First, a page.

Optimism and concern at the REFF Wall Street conference


2017 is a good year for renewable energy finance in the United States. With the extension of the federal Investment Tax Credit (ITC) and Production Tax Credits (PTC), solar and wind markets are still going strong, and an increasing amount of tax equity funding is available.

Additionally, falling costs of both solar and wind – particularly offshore wind – are making deployment all the more attractive, and opening up new possibilities such as flirting with merchant sales of power.

However, there are a number of dark clouds on the horizon, which gave a tone of seriousness to the first day of the 14th Renewable Energy Finance Forum (REFF) Wall Street, which started yesterday in New York. Chief among these is the possibilities of trade action by the Trump Administration spurred by Suniva’s Section 201 petition, which could put at risk more than 11 GW of solar projects which are counting on cheap imported PV modules.

Overall, investment remains strong. ACORE identified over $46 billion in U.S. solar and wind investments last year (excluding residential and other small-scale solar), and while this represents a decline from the previous year, the capacity of renewable energy installed increased, further underscoring the fall in prices.

“Renewable energy has been the nation’s largest source of private sector infrastructure investment for each of the past six years,” noted ACORE President and CEO Greg Wetstone.

And long-term growth is supported by the extension of the ITC and the PTC, although in the details these extensions are also having effects on the market. While a number of participants emphasized that the supply of tax equity financing remains adequate for the means of deployment, the scheduled drop-down in the wind PTC is causing wind developers to buy turbine parts to quality for a safe-harbor provision.

This hoarding is not limited to wind. In anticipation of possible trade action through the Suniva Section 201 petition, a number of solar developers including leading commercial solar developer Greenskies have admitted that they are stockpiling PV modules.

In general, participants at the conference indicated that capital availability remains robust, but that there are other headwinds. “A lot of people have projects,” noted  NRG Senior VP of Finance Gaetan Frotte in an afternoon panel on the first day. “What is in a shortage is good, long-term contracts.”

This is happening as procurement of renewable energy moves beyond the traditional utility players, with a number of corporations and entities such as community choice aggregators getting in on the market.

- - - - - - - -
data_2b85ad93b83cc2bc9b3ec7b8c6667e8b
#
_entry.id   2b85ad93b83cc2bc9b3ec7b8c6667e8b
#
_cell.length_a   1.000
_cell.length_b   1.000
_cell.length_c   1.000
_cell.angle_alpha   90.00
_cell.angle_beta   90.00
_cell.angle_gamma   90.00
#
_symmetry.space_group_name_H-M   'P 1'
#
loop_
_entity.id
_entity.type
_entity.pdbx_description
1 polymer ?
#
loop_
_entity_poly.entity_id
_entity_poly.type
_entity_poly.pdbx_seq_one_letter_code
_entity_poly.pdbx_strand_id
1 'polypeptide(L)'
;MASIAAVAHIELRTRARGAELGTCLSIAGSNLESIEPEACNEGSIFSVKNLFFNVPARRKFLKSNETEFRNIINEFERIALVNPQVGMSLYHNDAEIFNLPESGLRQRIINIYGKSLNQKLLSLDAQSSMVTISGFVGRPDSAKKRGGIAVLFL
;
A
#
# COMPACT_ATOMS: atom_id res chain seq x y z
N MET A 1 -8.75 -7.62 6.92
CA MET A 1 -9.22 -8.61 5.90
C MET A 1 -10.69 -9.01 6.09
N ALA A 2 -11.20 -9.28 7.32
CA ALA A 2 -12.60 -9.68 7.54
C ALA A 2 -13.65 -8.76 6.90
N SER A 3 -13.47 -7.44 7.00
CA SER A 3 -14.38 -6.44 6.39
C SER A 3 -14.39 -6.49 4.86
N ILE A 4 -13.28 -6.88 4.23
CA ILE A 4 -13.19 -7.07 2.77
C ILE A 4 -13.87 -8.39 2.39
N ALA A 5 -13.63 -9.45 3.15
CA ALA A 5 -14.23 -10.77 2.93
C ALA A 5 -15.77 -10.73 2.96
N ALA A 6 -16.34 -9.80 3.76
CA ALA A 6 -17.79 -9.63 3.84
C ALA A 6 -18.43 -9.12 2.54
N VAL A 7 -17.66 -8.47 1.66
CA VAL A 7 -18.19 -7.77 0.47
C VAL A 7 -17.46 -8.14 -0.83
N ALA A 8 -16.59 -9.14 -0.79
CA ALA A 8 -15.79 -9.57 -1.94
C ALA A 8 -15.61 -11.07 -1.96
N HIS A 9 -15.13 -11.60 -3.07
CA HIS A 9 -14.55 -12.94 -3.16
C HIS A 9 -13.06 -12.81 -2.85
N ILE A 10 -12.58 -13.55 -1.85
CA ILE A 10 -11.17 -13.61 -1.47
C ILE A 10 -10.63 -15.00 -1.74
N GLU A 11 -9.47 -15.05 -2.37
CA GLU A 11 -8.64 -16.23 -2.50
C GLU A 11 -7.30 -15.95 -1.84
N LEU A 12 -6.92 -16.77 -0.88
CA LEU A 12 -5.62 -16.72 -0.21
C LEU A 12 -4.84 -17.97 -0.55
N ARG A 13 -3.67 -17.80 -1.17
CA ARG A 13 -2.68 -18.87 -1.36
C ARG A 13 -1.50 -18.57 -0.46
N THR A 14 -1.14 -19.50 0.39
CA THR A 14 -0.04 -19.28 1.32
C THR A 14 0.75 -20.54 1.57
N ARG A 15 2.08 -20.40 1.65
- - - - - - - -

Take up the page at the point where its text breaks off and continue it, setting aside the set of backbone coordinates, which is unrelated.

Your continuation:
There are clearly more projects than buyers, and in this market not only are prices and margins suppressed, but contract terms are getting shorter. Despite the disastrous experience of solar plants that sell power on the spot market in both Chile and Texas, Invenergy VP of Development Jim Murphy spoke of a new “merchant tail” phenomenon, where projects start off with a PPA and then go into the spot market when that expires.

In fact, the emerging abundance of capital for renewable energy so significant that banks are beginning to engage in full underwriting of loans to solar projects.

And while the Trump Administration’s plans for corporate tax reform could throw the market for a loop, participants at the conference did not seem terribly concerned about this, given the other issues that Donald Trump is facing at the moment. When a moderator asked the room how many people thought that tax reform would happen this year, no hands went up.

Given the number of uncertainties including the possibility of reduced corporate tax rates undermining the ITC and a potential doubling of module prices through the Suniva Section 201 case, it remains to be seen the REFF Wall Street conference will look next year. But right now it is a remarkably good time in renewable energy finance.

And this is part of an overall transformation of energy markets. Ray Henger, senior VP of M&A and structured finance at sPower spoke of the combination of solar and storage and wind and storage becoming “a form of baseload for part of the day”, a recognition that the low costs of these resources is fundamentally reorienting both the structure of power markets and how we think about them.

And despite Trump leaving the Paris Accord, this shows no sign of slowing down. Not only did he see no indication form the current administration that there were any plans to change the terms of the ITC or PTC, but ACORE President and CEO Wetstone noted that we have “a pretty good start” at deploying sufficient renewable energy to reach the 50% power sector emissions reductions which would allow the United States to achieve an overall 30% emissions reductions by 2025, the original aim of the Paris Climate Accord.


Correction: An earlier version of this article mischaracterized the 50% emissions reductions addressed by ACORE as the goal of the CPP. This has been corrected to note that 50% power sector emissions reductions will allow the United States to achieve the overall emissions reductions which were the aim of the Paris Accord.

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